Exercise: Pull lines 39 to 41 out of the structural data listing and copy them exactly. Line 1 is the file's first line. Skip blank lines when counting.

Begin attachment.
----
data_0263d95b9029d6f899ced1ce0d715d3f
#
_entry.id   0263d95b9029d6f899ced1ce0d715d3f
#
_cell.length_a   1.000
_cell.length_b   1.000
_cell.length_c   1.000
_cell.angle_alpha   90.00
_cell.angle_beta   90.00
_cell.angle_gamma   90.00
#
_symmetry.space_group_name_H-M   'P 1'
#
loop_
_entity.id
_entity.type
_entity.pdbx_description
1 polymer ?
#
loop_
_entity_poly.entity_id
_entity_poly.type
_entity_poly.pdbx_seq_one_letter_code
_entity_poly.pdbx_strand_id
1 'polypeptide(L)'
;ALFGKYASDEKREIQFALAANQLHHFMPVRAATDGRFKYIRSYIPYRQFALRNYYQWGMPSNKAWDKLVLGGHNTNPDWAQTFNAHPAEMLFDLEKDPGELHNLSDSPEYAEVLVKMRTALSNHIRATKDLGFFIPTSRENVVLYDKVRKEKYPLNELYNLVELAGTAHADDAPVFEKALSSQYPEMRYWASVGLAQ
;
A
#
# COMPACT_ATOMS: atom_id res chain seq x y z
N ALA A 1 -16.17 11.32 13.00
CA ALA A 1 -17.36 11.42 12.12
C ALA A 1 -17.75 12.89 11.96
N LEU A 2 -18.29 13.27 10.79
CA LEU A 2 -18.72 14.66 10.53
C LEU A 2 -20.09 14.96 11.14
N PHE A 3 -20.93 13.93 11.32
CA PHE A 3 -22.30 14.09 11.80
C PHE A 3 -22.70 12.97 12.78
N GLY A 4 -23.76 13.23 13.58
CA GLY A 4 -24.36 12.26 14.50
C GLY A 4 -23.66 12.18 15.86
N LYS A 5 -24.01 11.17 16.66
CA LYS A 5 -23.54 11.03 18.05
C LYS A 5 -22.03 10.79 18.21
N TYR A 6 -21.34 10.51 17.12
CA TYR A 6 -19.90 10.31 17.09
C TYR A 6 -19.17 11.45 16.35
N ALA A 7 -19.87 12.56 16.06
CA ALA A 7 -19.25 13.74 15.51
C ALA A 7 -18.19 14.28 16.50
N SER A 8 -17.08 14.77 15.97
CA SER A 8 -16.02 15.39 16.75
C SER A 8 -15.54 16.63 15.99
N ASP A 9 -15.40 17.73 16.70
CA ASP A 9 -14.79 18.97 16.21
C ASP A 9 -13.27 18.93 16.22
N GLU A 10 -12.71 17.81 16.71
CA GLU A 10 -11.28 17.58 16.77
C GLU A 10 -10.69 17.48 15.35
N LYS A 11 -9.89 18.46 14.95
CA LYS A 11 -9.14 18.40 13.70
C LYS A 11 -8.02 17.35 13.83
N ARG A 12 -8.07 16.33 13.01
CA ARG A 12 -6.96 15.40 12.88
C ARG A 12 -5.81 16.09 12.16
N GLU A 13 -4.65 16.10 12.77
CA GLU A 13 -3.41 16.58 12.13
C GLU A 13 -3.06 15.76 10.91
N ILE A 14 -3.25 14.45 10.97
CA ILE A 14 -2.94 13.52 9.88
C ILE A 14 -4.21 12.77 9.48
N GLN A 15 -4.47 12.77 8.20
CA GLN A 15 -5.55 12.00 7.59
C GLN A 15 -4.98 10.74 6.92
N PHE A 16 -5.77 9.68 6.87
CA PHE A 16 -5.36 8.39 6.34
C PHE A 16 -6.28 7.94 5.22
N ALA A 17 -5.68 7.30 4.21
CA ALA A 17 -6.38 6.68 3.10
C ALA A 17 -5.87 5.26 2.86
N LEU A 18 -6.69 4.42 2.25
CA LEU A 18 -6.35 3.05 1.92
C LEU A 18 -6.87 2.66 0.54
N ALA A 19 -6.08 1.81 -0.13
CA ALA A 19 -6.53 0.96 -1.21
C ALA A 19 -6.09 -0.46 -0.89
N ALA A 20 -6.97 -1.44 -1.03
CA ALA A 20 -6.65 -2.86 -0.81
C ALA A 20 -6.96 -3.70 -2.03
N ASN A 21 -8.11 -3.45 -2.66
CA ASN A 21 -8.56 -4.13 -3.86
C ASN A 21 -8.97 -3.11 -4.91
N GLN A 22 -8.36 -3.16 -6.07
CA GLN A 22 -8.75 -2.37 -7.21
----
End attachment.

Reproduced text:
C PHE A 3 -22.70 12.97 12.78
N GLY A 4 -23.76 13.23 13.58
CA GLY A 4 -24.36 12.26 14.50